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Farrowing display at Iowa State Fair demonstrates what it means to be a pig farmer in 2020

Witnessing the birth of pigs helps thousands of consumers connect firsthand with the animals and farmers during the Iowa State Fair in Des Moines.

23 February 2020, at 10:18am

At an average viewing rate of about 1,000 per hour, people of all ages crowded around the swine farrowing display at the Paul R. Knapp Animal Learning Center during the 2019 Iowa State Fair. Joyce Hoppes, consumer information director for Iowa Pork Producers Association, said there’s never a dull moment in that area of the building, thanks to the excitement that accompanies the birthing of piglets.

“It has become a must-see display for so many fair-goers,” she said.

People from all over the nation come to these displays to gain personal experience with farrowing. For some, it is their first interaction with animal agriculture and they experience it in a real-life setting, Hoppes said.

“This display gives the public an opportunity to engage with pork producers and to get answers to questions they might have about modern pork production,” she said.

Eight large, individual stalls line the back of the centre, each with a sow ready to farrow at some point during the 11-day run of the fair. For many years, sows have been bred and provided by the Dale “Butch” Sleezer family, who farm near Aurelia.

a litter of piglets suckling from a sow

Part of Iowa State Fair for more than 25 years

Of the more than 100,000 fairgoers who visited the display in 2019, it’s likely that almost none knew the story and history behind the display.

The first farrowing display at the Iowa State Fair was in 1991, located in the Swine Barn near the Big Boar display. At that time, IPPA partnered with Kirkwood Community College for students there to provide care for the sows and piglets born during the fair.

When plans for the Animal Learning Center came about, Hoppes said IPPA knew it would be good to relocate the display to allow for more space and better climate control for the sows and piglets, along with an opportunity to reach more fairgoers. From their very beginning, these displays have been innovative by allowing the general public to learn about one of Iowa’s largest agricultural sectors - pork production.

Working with specialists

Faculty, staff and students from Iowa State University’s College of Veterinary Medicine are on-site throughout the fair to ensure appropriate and timely care to all animals. Besides allowing immediate assistance as necessary with health, medical and environmental issues, this staffing offers firsthand experience in large animal veterinary care for the students.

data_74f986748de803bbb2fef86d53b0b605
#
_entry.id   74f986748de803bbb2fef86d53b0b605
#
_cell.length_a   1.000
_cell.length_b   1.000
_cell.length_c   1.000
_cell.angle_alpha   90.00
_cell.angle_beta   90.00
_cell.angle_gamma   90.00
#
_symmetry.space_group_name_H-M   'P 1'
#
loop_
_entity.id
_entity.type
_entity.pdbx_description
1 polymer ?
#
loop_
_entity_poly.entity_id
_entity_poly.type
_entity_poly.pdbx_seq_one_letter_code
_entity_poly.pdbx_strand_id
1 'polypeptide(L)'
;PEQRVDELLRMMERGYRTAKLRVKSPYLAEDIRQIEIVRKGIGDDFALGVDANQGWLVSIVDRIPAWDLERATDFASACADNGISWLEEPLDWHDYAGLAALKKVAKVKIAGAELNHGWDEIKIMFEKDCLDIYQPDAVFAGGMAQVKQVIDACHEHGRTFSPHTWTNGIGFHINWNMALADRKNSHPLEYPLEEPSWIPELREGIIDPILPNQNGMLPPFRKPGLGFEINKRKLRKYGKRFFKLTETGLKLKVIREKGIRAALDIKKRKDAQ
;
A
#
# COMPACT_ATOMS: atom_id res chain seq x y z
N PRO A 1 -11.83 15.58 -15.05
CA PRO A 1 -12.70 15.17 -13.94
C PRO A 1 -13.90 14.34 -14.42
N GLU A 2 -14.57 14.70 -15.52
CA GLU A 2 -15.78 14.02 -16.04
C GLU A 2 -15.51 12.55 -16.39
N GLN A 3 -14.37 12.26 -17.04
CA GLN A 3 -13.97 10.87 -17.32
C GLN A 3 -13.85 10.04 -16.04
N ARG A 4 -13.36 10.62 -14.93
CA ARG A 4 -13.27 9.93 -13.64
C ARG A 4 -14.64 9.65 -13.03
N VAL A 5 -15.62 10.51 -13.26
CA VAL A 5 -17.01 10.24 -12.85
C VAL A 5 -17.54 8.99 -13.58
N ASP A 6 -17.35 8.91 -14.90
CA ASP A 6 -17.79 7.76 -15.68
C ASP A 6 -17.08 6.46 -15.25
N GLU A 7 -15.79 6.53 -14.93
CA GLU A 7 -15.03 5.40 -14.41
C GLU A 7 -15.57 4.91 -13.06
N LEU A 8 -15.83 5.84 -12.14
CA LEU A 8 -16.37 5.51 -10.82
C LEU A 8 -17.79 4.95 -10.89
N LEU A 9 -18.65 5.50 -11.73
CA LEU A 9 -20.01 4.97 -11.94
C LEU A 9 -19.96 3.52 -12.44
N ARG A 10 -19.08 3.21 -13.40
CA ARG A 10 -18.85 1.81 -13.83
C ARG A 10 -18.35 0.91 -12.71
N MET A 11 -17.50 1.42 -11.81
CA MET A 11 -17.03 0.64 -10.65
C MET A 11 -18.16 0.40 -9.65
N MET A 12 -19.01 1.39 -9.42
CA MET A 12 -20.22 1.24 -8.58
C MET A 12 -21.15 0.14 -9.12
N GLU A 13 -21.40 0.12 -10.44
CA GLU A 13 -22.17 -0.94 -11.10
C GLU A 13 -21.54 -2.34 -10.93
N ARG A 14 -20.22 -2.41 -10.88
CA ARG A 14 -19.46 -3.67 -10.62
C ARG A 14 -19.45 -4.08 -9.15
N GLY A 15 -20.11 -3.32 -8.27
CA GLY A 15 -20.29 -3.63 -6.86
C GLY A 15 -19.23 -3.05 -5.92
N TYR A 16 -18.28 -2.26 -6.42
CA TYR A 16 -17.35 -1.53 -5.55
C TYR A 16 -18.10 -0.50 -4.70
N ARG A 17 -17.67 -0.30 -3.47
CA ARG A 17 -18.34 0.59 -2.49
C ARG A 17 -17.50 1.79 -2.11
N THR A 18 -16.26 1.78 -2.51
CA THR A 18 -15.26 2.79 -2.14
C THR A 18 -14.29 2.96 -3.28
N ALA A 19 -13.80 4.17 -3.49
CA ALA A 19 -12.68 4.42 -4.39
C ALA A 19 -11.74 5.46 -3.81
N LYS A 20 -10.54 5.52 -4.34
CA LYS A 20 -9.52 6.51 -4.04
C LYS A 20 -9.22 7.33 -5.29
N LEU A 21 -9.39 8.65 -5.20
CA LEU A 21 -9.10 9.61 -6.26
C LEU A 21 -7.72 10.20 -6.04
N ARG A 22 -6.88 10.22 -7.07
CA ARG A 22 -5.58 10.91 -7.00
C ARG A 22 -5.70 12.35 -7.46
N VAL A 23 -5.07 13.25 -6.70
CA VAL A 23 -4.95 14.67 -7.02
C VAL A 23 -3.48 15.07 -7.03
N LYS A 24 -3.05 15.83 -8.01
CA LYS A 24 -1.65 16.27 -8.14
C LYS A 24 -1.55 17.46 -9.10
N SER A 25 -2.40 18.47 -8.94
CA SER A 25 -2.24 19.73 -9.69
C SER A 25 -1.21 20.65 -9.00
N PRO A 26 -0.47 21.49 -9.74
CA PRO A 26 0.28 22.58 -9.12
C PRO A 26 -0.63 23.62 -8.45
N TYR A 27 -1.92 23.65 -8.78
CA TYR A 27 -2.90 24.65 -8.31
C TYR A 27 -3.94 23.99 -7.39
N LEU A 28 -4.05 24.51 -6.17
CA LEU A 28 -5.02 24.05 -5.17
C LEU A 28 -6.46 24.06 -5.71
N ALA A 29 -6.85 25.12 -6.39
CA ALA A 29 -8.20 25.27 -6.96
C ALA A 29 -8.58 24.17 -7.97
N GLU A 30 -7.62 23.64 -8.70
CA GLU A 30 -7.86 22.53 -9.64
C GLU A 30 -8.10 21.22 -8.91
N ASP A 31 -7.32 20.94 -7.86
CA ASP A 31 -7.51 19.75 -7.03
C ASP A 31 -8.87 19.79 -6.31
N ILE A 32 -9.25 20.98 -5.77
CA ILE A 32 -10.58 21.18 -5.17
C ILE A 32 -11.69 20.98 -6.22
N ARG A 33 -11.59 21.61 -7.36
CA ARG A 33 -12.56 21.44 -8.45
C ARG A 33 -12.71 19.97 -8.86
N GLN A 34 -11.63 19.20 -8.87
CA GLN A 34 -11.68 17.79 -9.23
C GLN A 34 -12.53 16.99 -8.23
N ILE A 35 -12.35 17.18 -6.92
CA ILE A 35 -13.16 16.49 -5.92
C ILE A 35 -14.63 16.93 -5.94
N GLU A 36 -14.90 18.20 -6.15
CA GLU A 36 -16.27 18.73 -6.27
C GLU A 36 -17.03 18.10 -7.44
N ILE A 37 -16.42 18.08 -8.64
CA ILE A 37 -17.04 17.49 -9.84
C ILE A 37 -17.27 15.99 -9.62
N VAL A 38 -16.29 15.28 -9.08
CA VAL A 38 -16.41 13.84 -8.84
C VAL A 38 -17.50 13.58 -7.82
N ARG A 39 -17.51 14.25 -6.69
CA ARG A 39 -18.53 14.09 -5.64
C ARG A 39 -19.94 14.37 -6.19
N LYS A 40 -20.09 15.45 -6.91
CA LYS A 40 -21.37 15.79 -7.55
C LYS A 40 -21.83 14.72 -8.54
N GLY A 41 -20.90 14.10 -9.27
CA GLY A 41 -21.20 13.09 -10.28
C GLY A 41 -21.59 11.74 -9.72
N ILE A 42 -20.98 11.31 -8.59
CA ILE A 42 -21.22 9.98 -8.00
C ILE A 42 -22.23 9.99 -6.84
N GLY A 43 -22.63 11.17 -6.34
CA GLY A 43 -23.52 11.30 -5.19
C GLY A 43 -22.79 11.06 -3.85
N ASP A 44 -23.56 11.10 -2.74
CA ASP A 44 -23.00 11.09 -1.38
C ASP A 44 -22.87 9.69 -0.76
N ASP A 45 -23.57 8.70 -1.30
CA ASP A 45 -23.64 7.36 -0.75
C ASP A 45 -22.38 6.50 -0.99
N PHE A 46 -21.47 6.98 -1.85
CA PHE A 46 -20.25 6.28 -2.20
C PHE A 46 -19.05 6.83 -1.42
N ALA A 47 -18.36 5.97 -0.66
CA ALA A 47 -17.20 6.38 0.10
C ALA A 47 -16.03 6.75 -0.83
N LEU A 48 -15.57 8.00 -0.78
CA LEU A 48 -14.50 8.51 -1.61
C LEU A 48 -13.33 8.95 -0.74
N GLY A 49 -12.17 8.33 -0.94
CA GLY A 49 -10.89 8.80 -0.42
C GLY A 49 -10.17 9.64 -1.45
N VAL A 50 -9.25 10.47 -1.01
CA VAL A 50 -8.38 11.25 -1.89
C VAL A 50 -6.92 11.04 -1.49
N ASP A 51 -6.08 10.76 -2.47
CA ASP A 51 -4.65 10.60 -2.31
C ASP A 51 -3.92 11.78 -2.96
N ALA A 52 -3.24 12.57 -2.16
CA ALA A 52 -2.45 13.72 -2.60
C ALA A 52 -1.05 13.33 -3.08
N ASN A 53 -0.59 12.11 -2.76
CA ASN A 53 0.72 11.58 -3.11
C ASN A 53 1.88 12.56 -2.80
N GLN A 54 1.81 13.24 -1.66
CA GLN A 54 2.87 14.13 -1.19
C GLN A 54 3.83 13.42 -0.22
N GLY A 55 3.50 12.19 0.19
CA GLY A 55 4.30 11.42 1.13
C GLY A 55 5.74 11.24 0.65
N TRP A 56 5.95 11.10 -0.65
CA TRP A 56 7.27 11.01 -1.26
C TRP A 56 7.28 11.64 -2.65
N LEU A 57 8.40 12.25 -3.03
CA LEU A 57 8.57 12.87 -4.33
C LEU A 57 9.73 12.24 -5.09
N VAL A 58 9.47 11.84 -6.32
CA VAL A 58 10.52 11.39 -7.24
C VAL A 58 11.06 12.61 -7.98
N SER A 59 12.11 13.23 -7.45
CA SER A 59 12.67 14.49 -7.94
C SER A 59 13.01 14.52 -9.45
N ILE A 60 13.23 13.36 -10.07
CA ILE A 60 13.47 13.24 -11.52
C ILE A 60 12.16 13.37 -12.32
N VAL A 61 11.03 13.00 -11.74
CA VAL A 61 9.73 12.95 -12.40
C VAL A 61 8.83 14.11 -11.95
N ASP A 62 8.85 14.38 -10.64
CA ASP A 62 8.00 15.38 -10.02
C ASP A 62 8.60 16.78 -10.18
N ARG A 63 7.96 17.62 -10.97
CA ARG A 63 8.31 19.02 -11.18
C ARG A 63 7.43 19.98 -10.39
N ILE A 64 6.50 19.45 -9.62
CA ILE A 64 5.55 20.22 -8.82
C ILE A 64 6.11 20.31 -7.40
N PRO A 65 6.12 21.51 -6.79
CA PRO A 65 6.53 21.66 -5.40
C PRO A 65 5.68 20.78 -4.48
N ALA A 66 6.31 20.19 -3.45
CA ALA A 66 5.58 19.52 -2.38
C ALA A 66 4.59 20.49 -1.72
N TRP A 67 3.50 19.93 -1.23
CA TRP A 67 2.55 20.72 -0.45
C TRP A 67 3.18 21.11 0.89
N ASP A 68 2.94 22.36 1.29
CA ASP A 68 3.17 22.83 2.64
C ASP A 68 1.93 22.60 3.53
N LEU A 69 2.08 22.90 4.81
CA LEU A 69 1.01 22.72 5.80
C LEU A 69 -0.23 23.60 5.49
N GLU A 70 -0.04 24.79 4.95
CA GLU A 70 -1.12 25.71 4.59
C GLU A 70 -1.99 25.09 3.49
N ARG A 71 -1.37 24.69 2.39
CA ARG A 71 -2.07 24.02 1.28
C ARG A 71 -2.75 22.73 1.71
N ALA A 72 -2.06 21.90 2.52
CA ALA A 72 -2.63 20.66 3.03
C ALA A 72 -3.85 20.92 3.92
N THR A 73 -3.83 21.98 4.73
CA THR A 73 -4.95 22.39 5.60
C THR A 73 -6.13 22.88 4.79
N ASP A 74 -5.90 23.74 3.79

New in 2019, the Swine Medicine Education Center in Ames provided supervision for the display. SMEC programme coordinator Kristin Skoland said the Center’s veterinarians viewed this opportunity as “the perfect collaborative effort between SMEC, IPPA and the Iowa State Fair veterinarians to provide medical support for the farrowing display to ensure appropriate health and welfare for the animals at the display.”

Through this collaboration, ISU vet students are able to work directly with veterinarians who specialise in swine medicine. Together, they provide high-quality care and around-the-clock supervision of the pigs.

In addition to the veterinarians and vet students, Southeast Polk FFA members, based in Pleasant Hill, also care for the animals. Many of these students are interested in animal science and use the Animal Learning Center experience to prepare themselves for college.

After the fair ends, the sows and piglets are donated to FFA programmes and FFA students for continued learning experiences and Supervised Agricultural Experience projects.

Alex Huberty is one of the FFA members to receive a sow and litter. The litter he received was intended to be his SAE project, but he recognised that other kids should benefit from the opportunity. He chose to share some of the piglets with other Southeast Polk FFA students with their own small-scale swine projects. Eventually, multiple students from Southeast Polk High School and Southeast Polk FFA were in charge of their own small operations.

“The sows and piglets have taught us a lot,” Huberty said. “They’ve taught us life lessons and just what it means to raise livestock.”

Although the initial intent of the displays was “to give the general public an opportunity to learn about pork production and see firsthand one segment … farrowing,” Hoppes said it’s easy to see that the display has accomplished far more.

The animals provide agricultural learning experiences for people who are not involved in agriculture. They allow veterinary students to gain direct experience caring for swine. And they provide hands-on learning opportunities for high school students who want to go into the pork industry.